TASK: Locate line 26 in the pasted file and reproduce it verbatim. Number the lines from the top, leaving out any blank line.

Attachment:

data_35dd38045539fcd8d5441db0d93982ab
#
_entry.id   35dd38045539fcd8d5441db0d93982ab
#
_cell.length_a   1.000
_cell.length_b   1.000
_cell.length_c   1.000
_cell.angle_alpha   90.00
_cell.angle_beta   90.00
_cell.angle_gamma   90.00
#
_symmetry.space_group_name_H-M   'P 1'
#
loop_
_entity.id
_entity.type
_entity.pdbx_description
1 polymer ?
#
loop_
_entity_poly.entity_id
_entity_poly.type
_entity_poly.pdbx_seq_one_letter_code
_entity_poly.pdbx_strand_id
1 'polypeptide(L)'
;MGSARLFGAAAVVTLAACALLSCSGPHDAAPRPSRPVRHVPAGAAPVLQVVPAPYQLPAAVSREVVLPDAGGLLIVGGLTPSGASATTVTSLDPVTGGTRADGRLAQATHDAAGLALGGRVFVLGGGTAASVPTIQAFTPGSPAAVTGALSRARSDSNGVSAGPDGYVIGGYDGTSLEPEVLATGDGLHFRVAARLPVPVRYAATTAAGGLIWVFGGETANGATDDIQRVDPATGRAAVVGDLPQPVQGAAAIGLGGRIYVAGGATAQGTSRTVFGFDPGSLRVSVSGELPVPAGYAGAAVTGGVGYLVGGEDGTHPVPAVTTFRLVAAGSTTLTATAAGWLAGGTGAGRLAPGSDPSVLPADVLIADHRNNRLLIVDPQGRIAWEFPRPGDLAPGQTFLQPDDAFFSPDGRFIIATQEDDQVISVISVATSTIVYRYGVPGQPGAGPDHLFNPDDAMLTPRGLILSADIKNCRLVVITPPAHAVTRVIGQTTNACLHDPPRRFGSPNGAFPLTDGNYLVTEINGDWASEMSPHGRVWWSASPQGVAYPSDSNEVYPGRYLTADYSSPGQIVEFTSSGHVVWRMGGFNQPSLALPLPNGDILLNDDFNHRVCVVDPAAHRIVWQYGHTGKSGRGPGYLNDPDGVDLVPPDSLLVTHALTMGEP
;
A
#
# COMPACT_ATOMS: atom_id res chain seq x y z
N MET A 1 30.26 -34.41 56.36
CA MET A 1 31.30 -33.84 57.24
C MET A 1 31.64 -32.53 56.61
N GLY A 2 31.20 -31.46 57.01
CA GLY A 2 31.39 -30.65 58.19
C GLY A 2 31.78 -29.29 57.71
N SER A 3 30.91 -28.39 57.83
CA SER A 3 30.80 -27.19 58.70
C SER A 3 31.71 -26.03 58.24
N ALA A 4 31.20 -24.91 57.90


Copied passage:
;MGSARLFGAAAVVTLAACALLSCSGPHDAAPRPSRPVRHVPAGAAPVLQVVPAPYQLPAAVSREVVLPDAGGLLIVGGLTPSGASATTVTSLDPVTGGTRADGRLAQATHDAAGLALGGRVFVLGGGTAASVPTIQAFTPGSPAAVTGALSRARSDSNGVSAGPDGYVIGGYDGTSLEPEVLATGDGLHFRVAARLPVPVRYAATTAAGGLIWVFGGETANGATDDIQRVDPATGRAAVVGDLPQPVQGAAAIGLGGRIYVAGGATAQGTSRTVFGFDPGSLRVSVSGELPVPAGYAGAAVTGGVGYLVGGEDGTHPVPAVTTFRLVAAGSTTLTATAAGWLAGGTGAGRLAPGSDPSVLPADVLIADHRNNRLLIVDPQGRIAWEFPRPGDLAPGQTFLQPDDAFFSPDGRFIIATQEDDQVISVISVATSTIVYRYGVPGQPGAGPDHLFNPDDAMLTPRGLILSADIKNCRLVVITPPAHAVTRVIGQTTNACLHDPPRRFGSPNGAFPLTDGNYLVTEINGDWASEMSPHGRVWWSASPQGVAYPSDSNEVYPGRYLTADYSSPGQIVEFTSSGHVVWRMGGFNQPSLALPLPNGDILLNDDFNHRVCVVDPAAHRIVWQYGHTGKSGRGPGYLNDPDGVDLVPPDSLLVTHALTMGEP